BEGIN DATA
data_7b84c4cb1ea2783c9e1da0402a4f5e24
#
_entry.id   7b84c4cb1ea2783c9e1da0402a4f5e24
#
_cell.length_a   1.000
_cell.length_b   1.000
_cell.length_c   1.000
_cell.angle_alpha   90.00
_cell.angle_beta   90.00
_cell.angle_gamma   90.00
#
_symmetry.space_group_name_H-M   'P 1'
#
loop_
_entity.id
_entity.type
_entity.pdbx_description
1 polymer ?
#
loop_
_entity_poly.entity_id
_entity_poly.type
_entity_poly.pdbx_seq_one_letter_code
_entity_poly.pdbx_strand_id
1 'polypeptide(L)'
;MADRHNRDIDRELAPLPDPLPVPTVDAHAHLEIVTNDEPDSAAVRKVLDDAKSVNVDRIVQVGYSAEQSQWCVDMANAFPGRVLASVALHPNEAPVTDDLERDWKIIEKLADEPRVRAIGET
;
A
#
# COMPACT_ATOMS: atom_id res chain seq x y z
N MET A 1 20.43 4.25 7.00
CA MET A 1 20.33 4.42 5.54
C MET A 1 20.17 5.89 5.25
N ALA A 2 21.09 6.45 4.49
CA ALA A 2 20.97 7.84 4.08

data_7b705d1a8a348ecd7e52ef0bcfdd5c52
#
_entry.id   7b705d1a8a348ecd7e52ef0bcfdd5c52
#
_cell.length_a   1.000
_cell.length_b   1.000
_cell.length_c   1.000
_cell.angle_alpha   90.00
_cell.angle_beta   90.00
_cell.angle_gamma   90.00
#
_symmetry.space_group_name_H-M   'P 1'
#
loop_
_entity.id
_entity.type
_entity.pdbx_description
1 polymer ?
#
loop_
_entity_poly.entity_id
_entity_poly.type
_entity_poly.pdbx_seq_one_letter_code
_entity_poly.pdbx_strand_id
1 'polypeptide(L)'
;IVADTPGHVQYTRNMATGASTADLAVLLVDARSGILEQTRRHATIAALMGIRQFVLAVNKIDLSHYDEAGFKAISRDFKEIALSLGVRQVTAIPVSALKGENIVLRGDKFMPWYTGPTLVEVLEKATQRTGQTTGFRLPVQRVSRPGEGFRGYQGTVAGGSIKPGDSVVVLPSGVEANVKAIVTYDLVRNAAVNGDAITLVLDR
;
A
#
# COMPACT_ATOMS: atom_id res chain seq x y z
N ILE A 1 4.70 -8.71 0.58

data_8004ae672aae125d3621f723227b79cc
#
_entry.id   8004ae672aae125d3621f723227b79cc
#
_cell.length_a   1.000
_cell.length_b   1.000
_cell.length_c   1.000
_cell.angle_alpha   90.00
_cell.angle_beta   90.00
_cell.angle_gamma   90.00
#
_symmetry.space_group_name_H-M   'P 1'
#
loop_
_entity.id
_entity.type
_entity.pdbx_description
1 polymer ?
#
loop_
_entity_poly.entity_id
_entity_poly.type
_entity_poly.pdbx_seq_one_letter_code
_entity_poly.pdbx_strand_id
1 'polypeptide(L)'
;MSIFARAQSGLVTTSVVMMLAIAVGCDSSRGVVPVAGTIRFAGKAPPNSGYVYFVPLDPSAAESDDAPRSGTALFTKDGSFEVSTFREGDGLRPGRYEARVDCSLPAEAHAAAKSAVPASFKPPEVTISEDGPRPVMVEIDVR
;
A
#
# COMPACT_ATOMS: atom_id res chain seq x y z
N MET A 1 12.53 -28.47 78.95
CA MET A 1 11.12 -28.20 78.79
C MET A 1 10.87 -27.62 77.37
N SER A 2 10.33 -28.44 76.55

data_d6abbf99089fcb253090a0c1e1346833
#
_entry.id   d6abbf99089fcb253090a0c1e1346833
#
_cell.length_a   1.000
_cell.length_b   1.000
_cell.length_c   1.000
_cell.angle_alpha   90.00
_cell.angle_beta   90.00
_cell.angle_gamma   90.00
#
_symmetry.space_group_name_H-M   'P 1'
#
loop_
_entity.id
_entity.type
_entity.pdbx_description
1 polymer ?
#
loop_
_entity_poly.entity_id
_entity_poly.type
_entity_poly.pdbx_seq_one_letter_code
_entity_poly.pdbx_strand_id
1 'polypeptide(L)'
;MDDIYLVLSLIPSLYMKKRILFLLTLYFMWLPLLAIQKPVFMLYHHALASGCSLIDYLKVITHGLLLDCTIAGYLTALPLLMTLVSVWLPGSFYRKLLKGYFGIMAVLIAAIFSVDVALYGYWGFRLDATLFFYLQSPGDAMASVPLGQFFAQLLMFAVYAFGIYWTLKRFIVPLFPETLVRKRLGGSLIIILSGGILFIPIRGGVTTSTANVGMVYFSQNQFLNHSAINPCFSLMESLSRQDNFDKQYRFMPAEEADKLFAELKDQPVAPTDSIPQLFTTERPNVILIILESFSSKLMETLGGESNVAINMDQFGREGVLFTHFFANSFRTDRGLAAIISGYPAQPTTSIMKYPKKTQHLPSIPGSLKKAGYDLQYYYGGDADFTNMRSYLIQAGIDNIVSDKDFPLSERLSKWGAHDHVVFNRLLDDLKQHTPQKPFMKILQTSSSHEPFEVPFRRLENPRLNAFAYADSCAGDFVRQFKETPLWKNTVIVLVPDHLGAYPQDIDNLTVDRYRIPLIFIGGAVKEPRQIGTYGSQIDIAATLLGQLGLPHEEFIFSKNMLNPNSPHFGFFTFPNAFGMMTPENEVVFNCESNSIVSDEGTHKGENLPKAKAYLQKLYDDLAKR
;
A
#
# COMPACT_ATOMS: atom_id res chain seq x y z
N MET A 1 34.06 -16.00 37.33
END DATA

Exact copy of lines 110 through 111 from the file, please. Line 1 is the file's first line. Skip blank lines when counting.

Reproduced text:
_cell.angle_gamma   90.00
#